Some Advice I’m No Longer Giving

I’ve given the same piece of advice countless times when new moms stress about getting everything done before baby. It usually sounds something like, “Just remember all that baby will need for those first few weeks is you! Baby will have no idea if he or she is being rocked or put to bed in a Pinterest perfect nursery.  They don’t know if your house is spotless! Just take your time and do what you can – you got this!”.  It sounds pretty good, right? It’s always spoken with the best of intentions, and at the end of the day, its the truth.

During my first pregnancy I didn’t feel an overwhelming need to nest.  Looking back in hindsight its kind of mind-boggling to me. We moved an hour away 1.5 weeks before the due date, and  I’m a “to-do list checking, everything has a plan, things need to be organized” kind of gal. Somehow, someway, I was able to take it all in stride.  Tayler’s nursery got done two days before she was born, and I don’t have any vivid memories of stressing over it.  Maybe I was too busy with work and the  move to succumb to those feelings, or maybe my hormones were in better check the first time around.  Either way, I didn’t have any overwhelming nesting instincts, and therefore felt my “all baby needs is you” advice felt good rolling off the tongue.

I’m currently 31 weeks into my second pregnancy, and all that advice sounds like at the moment is white noise with a few fart noises inserted throughout.  At this moment, I never plan on giving those words as stand alone advice ever again. What this fundamentally sound advice does not take into account, and is perhaps the most important this to consider, is mom’s natural feelings and emotional need to get things done.  What I didn’t realize until about 20 weeks into this pregnancy is that those, “I’m throwing out half of my clothes, you need to move the refrigerator now so I can clean under it, I’m not leaving this house till baby is born, and if you don’t help me hang things in his room right now I will unleash the Kraken on your ass” feelings are as real and as natural as eating spoonfuls of ice cream straight out of the carton.  My to-do list has been extensive, and those who aren’t helping me check them off are considered an enemy of the state.  I’ve gone on several hour cleaning benders on little sleep and a bad back, and I’ve spent countless hours looking at different kinds of cloud mobiles.  We’re fortunate to have many close friends and family getting married this summer, and while all I want to do is go let loose and celebrate such joyous occasions, all I really want to do is be home.  Being away from home gives me anxiety. I’ve organized baby boy’s clothes three times already knowing well that they’ll have to be washed and reorganized again anyway.  I was nearly in tears the other day leaving Babies R Us when they didn’t have the carrier I wanted, and I’ve literally went around all the baseboards and every inch of ceiling in baby’s room with one of Tayler’s tiny paint brushes and a tiny can of white paint because I didn’t think our edging job was sufficient when we painted.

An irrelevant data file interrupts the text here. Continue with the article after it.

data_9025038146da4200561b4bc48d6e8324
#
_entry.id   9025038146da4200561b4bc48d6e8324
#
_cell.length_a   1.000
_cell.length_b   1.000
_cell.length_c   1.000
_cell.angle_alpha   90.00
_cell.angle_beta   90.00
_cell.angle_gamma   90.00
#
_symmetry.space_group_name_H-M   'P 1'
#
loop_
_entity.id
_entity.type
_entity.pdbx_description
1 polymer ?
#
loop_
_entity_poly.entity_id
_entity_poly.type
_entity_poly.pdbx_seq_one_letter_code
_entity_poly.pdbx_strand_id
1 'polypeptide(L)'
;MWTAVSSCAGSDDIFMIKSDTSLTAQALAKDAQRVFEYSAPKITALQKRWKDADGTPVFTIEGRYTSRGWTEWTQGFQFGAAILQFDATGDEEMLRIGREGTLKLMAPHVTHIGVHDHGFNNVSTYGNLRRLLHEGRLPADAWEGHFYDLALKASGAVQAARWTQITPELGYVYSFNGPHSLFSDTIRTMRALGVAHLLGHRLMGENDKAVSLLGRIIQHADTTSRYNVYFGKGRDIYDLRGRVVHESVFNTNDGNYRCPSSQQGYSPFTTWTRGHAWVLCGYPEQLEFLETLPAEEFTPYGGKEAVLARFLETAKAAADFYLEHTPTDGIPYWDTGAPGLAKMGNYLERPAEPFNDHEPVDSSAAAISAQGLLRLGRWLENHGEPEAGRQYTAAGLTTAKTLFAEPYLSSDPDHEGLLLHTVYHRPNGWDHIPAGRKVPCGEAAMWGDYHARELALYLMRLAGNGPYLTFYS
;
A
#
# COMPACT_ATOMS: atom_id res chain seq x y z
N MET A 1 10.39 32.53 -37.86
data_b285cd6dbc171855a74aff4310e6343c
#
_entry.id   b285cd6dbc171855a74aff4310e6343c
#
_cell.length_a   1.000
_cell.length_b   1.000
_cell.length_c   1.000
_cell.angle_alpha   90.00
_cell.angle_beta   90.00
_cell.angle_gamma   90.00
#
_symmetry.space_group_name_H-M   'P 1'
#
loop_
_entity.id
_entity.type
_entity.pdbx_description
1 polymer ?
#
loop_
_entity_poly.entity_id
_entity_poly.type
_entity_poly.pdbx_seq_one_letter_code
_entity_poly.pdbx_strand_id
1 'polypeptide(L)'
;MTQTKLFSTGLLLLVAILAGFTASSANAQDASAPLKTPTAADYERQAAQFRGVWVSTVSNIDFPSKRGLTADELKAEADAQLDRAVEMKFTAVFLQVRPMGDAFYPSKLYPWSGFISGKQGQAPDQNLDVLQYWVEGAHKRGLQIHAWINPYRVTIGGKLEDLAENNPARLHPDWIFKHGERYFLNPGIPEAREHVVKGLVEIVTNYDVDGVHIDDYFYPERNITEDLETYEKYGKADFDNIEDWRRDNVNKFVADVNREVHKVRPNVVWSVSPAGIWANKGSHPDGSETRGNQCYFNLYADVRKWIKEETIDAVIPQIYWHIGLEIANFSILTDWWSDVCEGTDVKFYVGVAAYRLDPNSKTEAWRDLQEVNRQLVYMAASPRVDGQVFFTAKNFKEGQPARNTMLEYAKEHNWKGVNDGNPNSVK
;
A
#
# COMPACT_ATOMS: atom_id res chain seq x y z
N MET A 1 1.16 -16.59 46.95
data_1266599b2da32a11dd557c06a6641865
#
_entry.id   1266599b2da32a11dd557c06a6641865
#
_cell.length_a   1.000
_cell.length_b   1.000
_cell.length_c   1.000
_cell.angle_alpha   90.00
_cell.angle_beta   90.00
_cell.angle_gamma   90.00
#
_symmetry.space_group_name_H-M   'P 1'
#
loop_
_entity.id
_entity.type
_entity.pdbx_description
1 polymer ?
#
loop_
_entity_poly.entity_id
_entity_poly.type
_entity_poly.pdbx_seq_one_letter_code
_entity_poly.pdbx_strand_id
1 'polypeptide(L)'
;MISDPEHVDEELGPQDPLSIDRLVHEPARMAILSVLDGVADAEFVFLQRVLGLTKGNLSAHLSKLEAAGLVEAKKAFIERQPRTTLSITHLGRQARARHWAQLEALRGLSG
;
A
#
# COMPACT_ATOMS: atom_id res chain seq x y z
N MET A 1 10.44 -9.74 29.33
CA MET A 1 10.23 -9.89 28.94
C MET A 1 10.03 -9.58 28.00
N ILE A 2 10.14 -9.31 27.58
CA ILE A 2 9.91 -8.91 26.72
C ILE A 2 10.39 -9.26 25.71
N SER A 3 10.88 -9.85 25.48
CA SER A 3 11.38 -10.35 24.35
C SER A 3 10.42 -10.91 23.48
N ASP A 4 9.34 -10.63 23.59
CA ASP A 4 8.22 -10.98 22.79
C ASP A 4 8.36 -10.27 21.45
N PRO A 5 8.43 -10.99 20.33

These instincts are seen all throughout nature.  Rodents try and find the absolute lowest sheltered spot available.  Dogs pace and build nests with items they find throughout the house.  Rabbits dig and line their holes with grass and hair plucked from their body.  And birds insist on staying in their nest as much as possible. When its in our DNA to prepare for baby, no matter the level we feel it at, I think it needs to be embraced.  Not brushed off.

I’ll be the first to tell you some of my nesting habits during this pregnancy are completely irrational.  In my head I know that edging the entire room carefully by hand was crazy and no one would’ve known the difference.  I know I have several months to go until I’ll actually be able to use the carrier I want and have plenty of time to order it.  I know that leaving for a weekend is a good thing, making memories that will last a lifetime.  I know putting together little bookshelves at 11 pm isn’t necessary.  And as a second time mom, I know all too well that the mobile is for me – baby could care less. I know.  I know all of this. I haven’t lost touch with what is realistic and rational.  But it doesn’t change the feelings stirring within me, and I can imagine I’m not the only mom who has felt them in their own way.

I’ve thought about what kind of support I would want from my friends and family as I prepare for numero dos, and I’ve come up with a new approach.  First and foremost, don’t down play a nesting mom’s need or desire to get something done.  What may be trivial and silly to you, may just mean the world to her at the moment.  Don’t make her feel stupid.  Instead of pushing things back farther and farther on the calendar, make a plan for how and when you can get it done. Soon.  Together.  Time does matter. Don’t tell her not to stress (she will anyway).  Instead, ask her in what specific ways you can help her and when she would ideally like them done by.  Compromise on how much you pack on the calendar leading up to baby. Sometimes a need to stay home can feel overwhelming. While I’m not encouraging total hermit crab behavior, prioritize and choose which things are an absolute must.  Listen to her.  For this short period of time her hormones can trump logic, and she knows it.  Her brain, heart, and body are getting ready for baby – you can’t fault her for that. Just roll with it, and listen to her needs.  Be proactive, and help in ways you think she might like but hasn’t spoken up about yet.

Let momma bear be momma bear.  And when the time finally comes to bring baby home, she’ll be happily at ease knowing her nest is the perfect place to smother this baby with heaps of love and laughter.



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